All entries for April 2012

April 26, 2012

Customer Service & Knowledge Management

One of the main things that differentiate companies is there customer service. In this regard, how could we link customer service to knowledge management? Well first of all knowledge management provides a better customer service in terms of quality, time and the right information. It is all about the knowledge asset, strategy and the process within a company in which the customer service fits in.

What brought this into my mind is what I have experienced recently with a bank and a telecommunication company, it was completely a waste of time and it really got on my nerves. I don’t want to go into details, but the customer service was trashy from my own perspective as a customer. And this reminds me of what Tom Peters said: “American management is out of touch with its customers, out of touch with its employees, out of touch with its suppliers. Other than that, it is in pretty good shape”. This also might be applicable on some aspects in the UK business concerning customer service.

There can be no doubt that knowledge management could improve the customer service in any organisation as it could provide for an instance :

  • The ability of the customer care agents to solve problems and take initiatives, and by sharing the knowledge and experience within the pool of those involved in the process.
  • A better quality of customer service. Getting the right answer without being put on hold or transferred to another customer support.
  • A good standardisation of the quality and ensure the consistency of service.

One of main important factors is sharing knowledge and experiences, creating a safe learning environment within the company. Shrewdly, this will transform the organisation into a learning organisation and into a knowledge intensive organisation where people can feel safe to share openly and take risks, provide a continuous learning on an individual and group level, and where people master their speciality to satisfy the stakeholders or the internal and external customers.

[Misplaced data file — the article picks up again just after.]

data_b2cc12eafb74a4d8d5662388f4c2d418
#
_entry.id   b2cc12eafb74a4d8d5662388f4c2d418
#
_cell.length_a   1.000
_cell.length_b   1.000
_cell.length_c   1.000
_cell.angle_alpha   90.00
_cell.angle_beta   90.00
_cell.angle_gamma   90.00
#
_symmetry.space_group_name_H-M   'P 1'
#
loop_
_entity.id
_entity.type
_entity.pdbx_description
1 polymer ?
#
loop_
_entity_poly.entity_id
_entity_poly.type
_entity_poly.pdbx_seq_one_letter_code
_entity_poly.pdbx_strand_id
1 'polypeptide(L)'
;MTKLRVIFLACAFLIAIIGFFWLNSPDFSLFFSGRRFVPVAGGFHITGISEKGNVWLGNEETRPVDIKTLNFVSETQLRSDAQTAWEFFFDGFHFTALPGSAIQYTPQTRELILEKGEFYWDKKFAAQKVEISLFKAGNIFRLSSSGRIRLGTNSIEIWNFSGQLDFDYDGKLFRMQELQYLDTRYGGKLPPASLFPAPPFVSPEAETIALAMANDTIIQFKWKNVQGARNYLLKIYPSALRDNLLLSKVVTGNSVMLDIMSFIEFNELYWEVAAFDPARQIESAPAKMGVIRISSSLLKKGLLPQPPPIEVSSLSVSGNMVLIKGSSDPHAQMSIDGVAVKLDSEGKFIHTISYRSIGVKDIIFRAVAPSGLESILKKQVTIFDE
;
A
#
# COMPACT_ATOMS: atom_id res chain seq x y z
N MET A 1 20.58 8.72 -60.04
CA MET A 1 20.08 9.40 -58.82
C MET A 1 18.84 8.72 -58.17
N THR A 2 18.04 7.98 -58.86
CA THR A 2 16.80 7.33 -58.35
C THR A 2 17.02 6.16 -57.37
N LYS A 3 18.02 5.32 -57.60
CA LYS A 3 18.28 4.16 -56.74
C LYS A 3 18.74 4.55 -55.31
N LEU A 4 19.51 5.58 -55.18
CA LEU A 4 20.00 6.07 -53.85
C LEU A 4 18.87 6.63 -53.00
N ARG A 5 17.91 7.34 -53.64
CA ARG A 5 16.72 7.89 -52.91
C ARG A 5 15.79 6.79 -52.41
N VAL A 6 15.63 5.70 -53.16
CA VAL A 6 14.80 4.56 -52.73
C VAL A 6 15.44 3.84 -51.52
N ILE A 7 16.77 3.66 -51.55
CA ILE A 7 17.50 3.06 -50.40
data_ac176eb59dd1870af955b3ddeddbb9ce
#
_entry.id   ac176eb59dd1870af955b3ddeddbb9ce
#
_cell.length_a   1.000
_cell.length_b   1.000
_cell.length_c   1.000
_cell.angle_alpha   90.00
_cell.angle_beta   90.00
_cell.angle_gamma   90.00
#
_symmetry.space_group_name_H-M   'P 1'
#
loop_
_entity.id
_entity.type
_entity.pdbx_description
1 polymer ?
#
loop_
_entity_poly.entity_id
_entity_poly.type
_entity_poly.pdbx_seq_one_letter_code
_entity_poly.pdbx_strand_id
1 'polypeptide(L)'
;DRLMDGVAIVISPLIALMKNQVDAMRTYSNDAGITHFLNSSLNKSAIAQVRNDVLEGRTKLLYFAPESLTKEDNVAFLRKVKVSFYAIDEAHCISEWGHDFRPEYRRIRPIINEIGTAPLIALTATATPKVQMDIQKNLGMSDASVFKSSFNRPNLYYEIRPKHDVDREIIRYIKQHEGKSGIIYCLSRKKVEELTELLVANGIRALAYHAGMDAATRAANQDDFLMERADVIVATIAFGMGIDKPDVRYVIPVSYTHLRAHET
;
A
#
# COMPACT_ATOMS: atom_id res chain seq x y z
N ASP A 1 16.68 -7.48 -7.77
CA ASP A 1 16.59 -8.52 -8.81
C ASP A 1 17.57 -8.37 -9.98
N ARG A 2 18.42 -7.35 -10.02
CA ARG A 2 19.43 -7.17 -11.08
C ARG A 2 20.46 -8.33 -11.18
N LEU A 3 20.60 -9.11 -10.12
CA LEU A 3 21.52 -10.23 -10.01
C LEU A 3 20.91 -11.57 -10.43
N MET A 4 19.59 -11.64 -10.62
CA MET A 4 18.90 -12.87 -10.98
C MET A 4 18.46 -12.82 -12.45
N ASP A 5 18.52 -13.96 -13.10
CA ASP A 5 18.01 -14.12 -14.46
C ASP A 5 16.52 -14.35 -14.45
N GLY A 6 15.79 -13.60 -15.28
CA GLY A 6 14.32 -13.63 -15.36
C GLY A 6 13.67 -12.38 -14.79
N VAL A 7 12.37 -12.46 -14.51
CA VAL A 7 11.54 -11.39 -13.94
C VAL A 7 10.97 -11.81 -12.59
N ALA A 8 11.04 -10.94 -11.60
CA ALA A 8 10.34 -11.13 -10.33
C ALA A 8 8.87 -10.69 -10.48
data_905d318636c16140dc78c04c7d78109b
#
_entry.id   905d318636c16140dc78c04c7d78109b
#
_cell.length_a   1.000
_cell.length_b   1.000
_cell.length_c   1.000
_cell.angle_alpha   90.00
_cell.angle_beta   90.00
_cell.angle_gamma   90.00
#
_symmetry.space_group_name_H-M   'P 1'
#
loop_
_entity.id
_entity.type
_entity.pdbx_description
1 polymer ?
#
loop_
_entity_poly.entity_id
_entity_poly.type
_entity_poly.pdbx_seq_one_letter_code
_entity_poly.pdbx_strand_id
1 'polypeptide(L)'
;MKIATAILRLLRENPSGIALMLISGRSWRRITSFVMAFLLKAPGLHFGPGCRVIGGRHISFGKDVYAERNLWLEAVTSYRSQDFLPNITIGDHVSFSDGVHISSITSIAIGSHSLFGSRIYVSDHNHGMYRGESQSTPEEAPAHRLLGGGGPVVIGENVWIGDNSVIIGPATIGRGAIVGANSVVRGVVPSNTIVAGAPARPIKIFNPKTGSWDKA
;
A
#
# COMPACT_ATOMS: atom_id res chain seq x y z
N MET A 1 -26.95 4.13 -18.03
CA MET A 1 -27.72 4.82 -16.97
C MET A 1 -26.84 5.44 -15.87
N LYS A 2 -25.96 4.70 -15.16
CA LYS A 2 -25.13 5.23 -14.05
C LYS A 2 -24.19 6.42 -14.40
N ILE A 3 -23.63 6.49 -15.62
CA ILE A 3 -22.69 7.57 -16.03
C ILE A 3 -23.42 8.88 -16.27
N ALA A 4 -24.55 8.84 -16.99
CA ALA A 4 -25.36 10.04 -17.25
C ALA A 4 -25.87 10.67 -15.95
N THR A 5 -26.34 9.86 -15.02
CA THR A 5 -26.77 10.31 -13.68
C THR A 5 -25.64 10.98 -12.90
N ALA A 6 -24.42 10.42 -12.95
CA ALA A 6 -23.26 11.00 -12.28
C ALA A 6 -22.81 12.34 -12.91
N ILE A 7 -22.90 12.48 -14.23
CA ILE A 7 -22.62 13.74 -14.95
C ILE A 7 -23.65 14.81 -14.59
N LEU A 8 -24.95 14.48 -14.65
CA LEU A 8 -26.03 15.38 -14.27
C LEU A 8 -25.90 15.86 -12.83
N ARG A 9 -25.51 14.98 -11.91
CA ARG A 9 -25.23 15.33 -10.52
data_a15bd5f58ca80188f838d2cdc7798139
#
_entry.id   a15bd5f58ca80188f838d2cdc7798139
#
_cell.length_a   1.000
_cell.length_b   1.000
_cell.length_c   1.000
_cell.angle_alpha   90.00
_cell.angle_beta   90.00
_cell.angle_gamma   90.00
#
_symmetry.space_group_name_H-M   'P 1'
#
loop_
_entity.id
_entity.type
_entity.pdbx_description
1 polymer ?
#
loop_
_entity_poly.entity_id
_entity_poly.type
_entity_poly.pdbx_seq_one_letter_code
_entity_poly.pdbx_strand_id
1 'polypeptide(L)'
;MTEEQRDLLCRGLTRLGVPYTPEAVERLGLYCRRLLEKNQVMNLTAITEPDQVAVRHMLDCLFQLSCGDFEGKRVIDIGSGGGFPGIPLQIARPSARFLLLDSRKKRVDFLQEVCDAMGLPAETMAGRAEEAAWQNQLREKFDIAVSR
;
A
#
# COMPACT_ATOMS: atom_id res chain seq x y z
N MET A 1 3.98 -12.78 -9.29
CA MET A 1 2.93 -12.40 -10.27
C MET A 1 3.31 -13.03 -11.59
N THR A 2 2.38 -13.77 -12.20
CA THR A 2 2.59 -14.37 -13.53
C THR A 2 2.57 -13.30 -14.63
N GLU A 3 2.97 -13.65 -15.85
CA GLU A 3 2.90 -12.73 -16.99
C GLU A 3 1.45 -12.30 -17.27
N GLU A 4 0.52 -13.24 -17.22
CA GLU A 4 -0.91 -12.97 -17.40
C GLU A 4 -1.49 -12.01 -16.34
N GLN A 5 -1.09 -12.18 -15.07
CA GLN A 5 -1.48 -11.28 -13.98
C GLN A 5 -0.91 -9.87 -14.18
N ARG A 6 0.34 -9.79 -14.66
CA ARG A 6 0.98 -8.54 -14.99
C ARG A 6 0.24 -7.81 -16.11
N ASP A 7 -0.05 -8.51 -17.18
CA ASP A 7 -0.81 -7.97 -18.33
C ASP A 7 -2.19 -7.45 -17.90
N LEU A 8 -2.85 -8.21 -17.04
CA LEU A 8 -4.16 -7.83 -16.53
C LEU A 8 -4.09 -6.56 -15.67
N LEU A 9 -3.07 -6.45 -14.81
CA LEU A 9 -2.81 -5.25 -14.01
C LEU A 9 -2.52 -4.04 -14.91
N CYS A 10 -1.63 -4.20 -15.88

April 21, 2012

Decision Making Skills

One of the most important skills in business is problem solving and decision making skills at all levels of the organisation especially for managers and leaders. Most of the job announcements require decision making skills; job interviews quite involve behavioural case studies related to decision making and problem solving to test the capability and the competence of the candidate in such situations. The success of the whole business depends on the decision making ability of the upper management. In today’s business the quicker decisions are made the more we will take advantage of opportunities and the more company will achieve its competitive advantage.

One of most important characteristics that differentiate effective leaders and great managers are their decision making skills especially in stressful situations. It’s quite hard to be in such positions where you are stressed out and you need to make a quick but effective decision concerning your business or company. But the good part about this is that there are no perfect decisions and we all make mistakes, but the most important thing that we have to learn from our own mistakes and experiences and act accordingly and follow up to make sure that the decision has been implemented. Without this skill the business will go bankrupt, if the management in the company don’t have these skills or other interrelated skills such as problem solving and analytical thinking skills, If the top management was not aware of the process, the biases that could occur and influence their decision, the mind traps that they might fall in, then definitely the company will be in a deep crisis.